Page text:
August 20, 2017

Gov. John Kasich has been trotted out so many times as a sort of "reasonable Republican" on TV news. The media must have their John Kasichs (and their Charlie Sykes and Jeff Flakes and "No Labels" and "Tea Party") in order to continue to push the "both sides are equally bad/good" narrative.

Gov. Kasich can say some good things, but when it's time to take a real stand on Trump, he wilts in the background.

After Trump went off on his nasty Charlottesville presser on Tuesday, it set the internet and the country on fire. Those who slammed Trump included large numbers of Republicans, but Republican elected officials still insist that he's an actual president worthy of "support."

It's time for that "holding out for the tax cuts" baloney to stop.

On Wednesday morning, Gov, Kasich, an avowed Trump critic from the right, joined NBC's The Today Show and took his familiar stance.

Before the hosts could ask him a question Kasich said, "Pathetic, isn't it? Just pathetic, listening to this, hearing these marchers.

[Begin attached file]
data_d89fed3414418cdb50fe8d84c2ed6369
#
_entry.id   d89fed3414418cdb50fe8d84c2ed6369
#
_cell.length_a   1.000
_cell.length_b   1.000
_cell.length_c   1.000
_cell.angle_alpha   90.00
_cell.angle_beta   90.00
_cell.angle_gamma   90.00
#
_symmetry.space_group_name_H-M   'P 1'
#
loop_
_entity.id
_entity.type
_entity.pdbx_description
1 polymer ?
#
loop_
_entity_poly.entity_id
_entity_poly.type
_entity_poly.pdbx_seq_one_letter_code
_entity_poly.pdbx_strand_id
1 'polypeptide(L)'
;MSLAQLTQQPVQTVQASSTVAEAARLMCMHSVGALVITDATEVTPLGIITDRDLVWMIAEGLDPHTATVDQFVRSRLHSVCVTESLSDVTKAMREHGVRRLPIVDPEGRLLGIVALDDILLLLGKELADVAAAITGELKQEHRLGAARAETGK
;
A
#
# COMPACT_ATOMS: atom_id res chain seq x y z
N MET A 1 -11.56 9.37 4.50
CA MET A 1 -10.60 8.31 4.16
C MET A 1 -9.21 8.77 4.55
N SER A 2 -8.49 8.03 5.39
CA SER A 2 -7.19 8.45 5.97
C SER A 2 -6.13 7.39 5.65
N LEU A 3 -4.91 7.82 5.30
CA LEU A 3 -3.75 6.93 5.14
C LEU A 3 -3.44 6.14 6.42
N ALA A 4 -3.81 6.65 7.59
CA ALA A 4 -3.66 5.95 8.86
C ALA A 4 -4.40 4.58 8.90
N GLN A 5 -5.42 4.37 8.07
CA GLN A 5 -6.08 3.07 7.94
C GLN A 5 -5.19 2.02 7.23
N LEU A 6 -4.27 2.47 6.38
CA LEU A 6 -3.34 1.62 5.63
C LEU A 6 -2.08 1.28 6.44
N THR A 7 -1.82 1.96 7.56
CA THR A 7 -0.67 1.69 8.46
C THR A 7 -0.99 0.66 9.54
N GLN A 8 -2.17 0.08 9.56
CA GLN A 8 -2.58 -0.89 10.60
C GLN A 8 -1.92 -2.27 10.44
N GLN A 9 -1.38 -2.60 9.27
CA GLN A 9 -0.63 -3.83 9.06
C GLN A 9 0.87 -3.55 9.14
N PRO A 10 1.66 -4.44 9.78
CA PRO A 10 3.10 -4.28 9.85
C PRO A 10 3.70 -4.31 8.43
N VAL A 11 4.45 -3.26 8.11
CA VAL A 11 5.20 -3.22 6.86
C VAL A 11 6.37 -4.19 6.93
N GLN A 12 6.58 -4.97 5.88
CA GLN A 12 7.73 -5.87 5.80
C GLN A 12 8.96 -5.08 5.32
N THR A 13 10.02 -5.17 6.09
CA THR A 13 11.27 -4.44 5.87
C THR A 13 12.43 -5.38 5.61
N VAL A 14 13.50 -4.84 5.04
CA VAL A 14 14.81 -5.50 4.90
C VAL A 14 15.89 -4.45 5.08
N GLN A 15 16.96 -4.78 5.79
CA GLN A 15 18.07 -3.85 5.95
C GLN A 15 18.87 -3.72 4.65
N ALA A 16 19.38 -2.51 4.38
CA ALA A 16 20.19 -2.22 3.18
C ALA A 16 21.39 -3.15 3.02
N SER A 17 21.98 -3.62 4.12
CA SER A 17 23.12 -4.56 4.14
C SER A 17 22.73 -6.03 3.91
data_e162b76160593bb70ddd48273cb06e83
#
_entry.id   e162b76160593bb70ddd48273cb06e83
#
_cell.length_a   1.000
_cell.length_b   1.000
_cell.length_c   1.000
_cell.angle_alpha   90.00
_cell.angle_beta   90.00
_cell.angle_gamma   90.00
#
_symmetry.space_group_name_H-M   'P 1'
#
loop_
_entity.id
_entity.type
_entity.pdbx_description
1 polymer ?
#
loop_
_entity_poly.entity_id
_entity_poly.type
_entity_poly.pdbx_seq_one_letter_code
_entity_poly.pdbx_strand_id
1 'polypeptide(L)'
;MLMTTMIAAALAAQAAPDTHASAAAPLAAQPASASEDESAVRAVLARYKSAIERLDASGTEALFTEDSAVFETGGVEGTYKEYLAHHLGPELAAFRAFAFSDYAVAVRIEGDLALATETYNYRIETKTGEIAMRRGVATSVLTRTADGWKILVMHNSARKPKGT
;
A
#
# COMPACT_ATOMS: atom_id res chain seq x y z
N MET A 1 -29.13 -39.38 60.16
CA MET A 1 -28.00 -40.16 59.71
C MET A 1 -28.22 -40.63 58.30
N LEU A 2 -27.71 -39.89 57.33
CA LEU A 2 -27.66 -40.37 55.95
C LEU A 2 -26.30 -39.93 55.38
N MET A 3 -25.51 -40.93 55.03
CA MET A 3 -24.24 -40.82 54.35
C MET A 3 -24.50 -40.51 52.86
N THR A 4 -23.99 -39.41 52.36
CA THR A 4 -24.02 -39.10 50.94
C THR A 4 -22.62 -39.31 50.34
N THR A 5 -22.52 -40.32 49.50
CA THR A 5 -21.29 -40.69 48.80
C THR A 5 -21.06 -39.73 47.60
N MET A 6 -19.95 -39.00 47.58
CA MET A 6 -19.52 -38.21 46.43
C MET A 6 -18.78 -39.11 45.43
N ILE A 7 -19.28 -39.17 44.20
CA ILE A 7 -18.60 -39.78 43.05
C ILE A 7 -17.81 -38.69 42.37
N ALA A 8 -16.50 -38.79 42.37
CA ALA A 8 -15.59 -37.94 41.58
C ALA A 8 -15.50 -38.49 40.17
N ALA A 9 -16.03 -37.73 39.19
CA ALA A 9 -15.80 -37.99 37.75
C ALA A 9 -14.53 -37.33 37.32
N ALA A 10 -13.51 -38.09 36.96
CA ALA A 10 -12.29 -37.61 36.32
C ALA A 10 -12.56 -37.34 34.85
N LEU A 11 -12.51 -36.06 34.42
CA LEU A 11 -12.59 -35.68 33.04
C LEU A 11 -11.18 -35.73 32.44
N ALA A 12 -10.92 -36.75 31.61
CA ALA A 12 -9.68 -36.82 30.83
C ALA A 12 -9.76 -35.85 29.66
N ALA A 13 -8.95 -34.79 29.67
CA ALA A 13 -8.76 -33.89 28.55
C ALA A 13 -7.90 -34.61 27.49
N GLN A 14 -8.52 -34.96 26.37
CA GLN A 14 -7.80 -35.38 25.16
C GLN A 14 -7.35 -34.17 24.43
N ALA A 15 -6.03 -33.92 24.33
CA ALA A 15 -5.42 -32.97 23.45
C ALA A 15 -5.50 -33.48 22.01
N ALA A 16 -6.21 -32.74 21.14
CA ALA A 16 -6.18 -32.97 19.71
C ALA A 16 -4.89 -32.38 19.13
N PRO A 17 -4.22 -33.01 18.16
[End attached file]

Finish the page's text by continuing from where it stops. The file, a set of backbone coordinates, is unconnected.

Matt Lauer asked, "So when you listen to the president speaking yesterday and you we heard his comments, saying blame on both sides and there were some 'very fine people' who took part in that neo-Nazi, white nationalist rally, in your heart and in your gut, what did you feel?

Kasich said, "It's terrible. You know, this is terrible. The President of the United States needs to condemn these kind of hate groups."

The governor continued to attack Trump for few minutes, called the presidency another "CEO job," and then said, "I want Donald Trump to understand it's not about winning an argument. It's about bringing the country together."

"He needs to make it clear, I mean, he's got ....Republicans have to speak out, plain and simple. Who cares what party you are in," he said.

Then Lauer put him on the spot and asked for a real condemnation.

Lauer said, "You are a guy by the end of the campaign, people said incredibly good things about your character and your message and what you stood for. Would you be willing to be the guy that goes around to Republican leaders and says, this is our moment, we will tell this president, we no longer support him, period?"

And what was Gov. Kasich's response?

"Well, Matt, he's our president, Okay? I'm here this morning speaking out as aggressively as I can. I hope that it will provide some courage to other people and there are great numbers of people now speaking out. He is our president, but I want to say that he needs to correct what he has said."

Instead of that long winded deflection, what Kasich really said to Lauer was, "I stand by Donald Trump as president."

That's not objecting to Trump's behavior, governor. That's enabling him.

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